Parenting Hack: When Kids Ask for H.E.L.P.

Coming at you with a super-practical parenting post today. I live in a house with two children, ages five and nine. This means that they are plenty old enough to do a lot of things, but, also young enough to still need help sometimes. As parents, we have worked really hard to encourage independence in these developing humans, but that doesn’t stop them from occasionally asking for help when they don’t really need it. Because, let’s be honest, sometimes it’s just physically, emotionally, or mentally easier to ask for help than to do stuff on our own. I know if I am tempted to do this, my kids are certainly going to be prone to do it as well.

All that to say, part of our job as parents is helping kids when they need it. But, it is also our job to help them push against the edges of their physical, emotional, and mental comfort zones in order to gain the ability to find solutions on their own. Full disclaimer, I regularly fail at this, because it is really hard to stay focused on the big picture when “Moooooooommmmmm…I neeeeeed hellllp” is reverberating off the walls. So, rather than just sit in my Mom shame (super fun times) I came up with an acronym to help me focus and slow down. It is, fittingly, H.E.L.P.

What to Do When Kids Ask for Help

H – Hesitate. Let’s get the obvious out of the way. We do not hesitate when a child is actually in danger. Most of us know the difference between our kid’s fear voice vs. frustrated voice. If they’re hanging off the roof, please help them. But, if it’s less serious, try hesitating. This practice of hesitating when a child calls for “help!” is exactly what it sounds like. Just take a beat. Feel free to finish the chicken you were chopping, the towel you were folding, or the bill you were paying. “Just a second kiddo” is a perfectly acceptable response when a child asks for help. Many times if I hesitate for just a bit, I get “never mind, I figured it out” before I even get to them. Self-efficacy for them, non-interruption for me. Win-win.

E – Evaluate. This is the self-reflective part of the process. If we get past hesitation and are actually going to engage with our child, we need to reflect on where we are. On my way to them, it usually helps me to take a couple breaths and remember that these kiddos are a gift, rather than an inconvenience. And, that whatever emotional state I find them in does not have to dictate mine. Kids who are asking for help sometimes feel (and act) a little irrational and panic-stricken. Meeting them with calm helps support their self-regulation and models that they too can be calm while problem-solving.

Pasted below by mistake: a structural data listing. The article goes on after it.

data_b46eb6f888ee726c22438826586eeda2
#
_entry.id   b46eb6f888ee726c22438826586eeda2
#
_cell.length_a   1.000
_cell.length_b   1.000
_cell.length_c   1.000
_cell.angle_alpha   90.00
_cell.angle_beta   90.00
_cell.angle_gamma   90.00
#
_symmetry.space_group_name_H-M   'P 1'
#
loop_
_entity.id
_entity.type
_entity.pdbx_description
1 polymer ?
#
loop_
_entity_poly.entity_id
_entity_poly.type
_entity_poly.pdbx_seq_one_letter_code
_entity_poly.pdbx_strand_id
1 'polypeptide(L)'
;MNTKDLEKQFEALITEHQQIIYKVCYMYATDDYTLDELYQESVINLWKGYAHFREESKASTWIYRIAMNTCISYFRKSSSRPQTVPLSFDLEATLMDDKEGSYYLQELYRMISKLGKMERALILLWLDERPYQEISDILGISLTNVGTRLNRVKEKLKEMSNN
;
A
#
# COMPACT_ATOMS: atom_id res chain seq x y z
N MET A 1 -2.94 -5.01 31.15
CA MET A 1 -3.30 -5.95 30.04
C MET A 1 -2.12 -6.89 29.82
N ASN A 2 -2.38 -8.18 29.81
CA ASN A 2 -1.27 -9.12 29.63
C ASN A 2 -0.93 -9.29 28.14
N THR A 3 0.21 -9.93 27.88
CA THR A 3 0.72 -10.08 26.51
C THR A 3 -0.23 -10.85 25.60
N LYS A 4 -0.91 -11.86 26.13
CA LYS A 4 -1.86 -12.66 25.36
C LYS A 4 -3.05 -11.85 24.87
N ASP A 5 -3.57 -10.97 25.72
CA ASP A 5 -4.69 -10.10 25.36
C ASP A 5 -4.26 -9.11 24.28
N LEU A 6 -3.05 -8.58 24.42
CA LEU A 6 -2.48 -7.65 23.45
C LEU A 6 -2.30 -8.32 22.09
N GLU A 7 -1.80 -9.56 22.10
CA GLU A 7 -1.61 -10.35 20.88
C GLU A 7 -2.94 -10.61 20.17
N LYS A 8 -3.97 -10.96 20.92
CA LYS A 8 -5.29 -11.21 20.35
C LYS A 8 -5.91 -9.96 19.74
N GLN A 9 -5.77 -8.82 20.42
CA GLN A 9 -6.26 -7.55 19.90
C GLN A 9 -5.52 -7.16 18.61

L – Listen. This may be the most important step in the whole acronym. When we go to help our children with something, it’s not just about the task itself, but the mental and emotional process around it. When we take the time to ask (and validate!) how they are feeling, listen to what they have already tried, and hear what they want to accomplish, we affirm they are worth listening to. So many times, especially if I feel busy or irritated, I just want to blow past what they are thinking and feeling and fix the situation so they will stop being sad/frustrated and I can get back to whatever I was doing. Obviously, this fixes things in the short term, but does very little for their long-term development and independence. Listening and helping are both essential.

P – Problem-solve. This step is where the real-life rubber hits the road. This is where we get the chance to teach them how to be critical thinkers, encourage them to look at problems from different angles, offer potential solutions or parts of the solution, and empower them to choose a path forward. In short, this is where we help them stretch not only their knowledge, but their ability to be creative and persevere even when the answers aren’t obvious. The post-script on this one is that sometimes when your kid can’t figure it out, you can’t either. Part of the full course of problem-solving is admitting when you don’t know, and then teaching your kiddo how to seek outside information and support as needed. You know, like humans have to do sometimes!

Okay, there you are. During this past year, parents may have had to respond to “I need help!” more than any other parents in recent history. We have been with our kids more, faced things that none of us had any clue how to do (hello, virtual learning) and do it all while trying to attend to our own responsibilities and well-being. If nothing else, I hope filing this little acronym away in your head will be a way to help us all slow down, take care of ourselves, and put us in a better space to take care of our kids. If we do this well, we may just turn out some awesome little problem solvers when all this is over.

Photo by Andrea Piacquadio from Pexels, used with permission

How (and Why!) to Help Children Learn & Practice Gratitude

This year, my husband (who has spent his entire career educating teenagers) became an elementary health/PE teacher. As different as it has been with so many humans under five-foot-tall, he has really thrived figuring out ways to teach them some wellness concepts. Exhibit A: This week’s lesson on gratitude. It has been fun to talk about these ideas and, ultimately learn a few things about how to enhance gratitude in our own littles. Here we go:

Thoughts on Enhancing Gratitude in Children

Scarcity is Our Set-Point, Gratitude is Learned: As evolved as we are, our brains are also still hard-wired for survival. It is far more natural for our brains to focus on what we don’t have/what we could lose, rather than focus on the positive. This is important to keep in mind when we begin teaching gratitude to kids (read: less developed) brains. It is really hard for them to focus on what they do have, rather than disappointments. Be patient as they learn to shift perspective.